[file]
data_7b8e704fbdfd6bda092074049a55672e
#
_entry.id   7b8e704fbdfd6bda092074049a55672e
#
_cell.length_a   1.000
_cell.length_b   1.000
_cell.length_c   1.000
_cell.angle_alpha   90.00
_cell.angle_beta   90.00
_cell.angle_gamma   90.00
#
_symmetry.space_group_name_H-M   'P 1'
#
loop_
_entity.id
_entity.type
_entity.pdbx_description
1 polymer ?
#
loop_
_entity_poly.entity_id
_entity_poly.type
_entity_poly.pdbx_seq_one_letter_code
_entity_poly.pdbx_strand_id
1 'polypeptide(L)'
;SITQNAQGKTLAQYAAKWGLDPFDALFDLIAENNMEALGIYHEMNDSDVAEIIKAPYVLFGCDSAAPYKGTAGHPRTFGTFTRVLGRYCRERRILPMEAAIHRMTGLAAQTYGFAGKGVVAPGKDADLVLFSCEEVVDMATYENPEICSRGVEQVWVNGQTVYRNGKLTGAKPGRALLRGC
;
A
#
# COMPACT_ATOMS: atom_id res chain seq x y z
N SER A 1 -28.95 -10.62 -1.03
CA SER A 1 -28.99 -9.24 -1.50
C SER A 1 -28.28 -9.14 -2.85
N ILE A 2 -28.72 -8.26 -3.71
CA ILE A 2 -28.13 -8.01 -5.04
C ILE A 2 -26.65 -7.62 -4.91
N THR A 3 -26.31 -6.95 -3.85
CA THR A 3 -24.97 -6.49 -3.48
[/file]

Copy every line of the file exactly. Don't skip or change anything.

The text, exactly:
data_7b8e704fbdfd6bda092074049a55672e
#
_entry.id   7b8e704fbdfd6bda092074049a55672e
#
_cell.length_a   1.000
_cell.length_b   1.000
_cell.length_c   1.000
_cell.angle_alpha   90.00
_cell.angle_beta   90.00
_cell.angle_gamma   90.00
#
_symmetry.space_group_name_H-M   'P 1'
#
loop_
_entity.id
_entity.type
_entity.pdbx_description
1 polymer ?
#
loop_
_entity_poly.entity_id
_entity_poly.type
_entity_poly.pdbx_seq_one_letter_code
_entity_poly.pdbx_strand_id
1 'polypeptide(L)'
;SITQNAQGKTLAQYAAKWGLDPFDALFDLIAENNMEALGIYHEMNDSDVAEIIKAPYVLFGCDSAAPYKGTAGHPRTFGTFTRVLGRYCRERRILPMEAAIHRMTGLAAQTYGFAGKGVVAPGKDADLVLFSCEEVVDMATYENPEICSRGVEQVWVNGQTVYRNGKLTGAKPGRALLRGC
;
A
#
# COMPACT_ATOMS: atom_id res chain seq x y z
N SER A 1 -28.95 -10.62 -1.03
CA SER A 1 -28.99 -9.24 -1.50
C SER A 1 -28.28 -9.14 -2.85
N ILE A 2 -28.72 -8.26 -3.71
CA ILE A 2 -28.13 -8.01 -5.04
C ILE A 2 -26.65 -7.62 -4.91
N THR A 3 -26.31 -6.95 -3.85
CA THR A 3 -24.97 -6.49 -3.48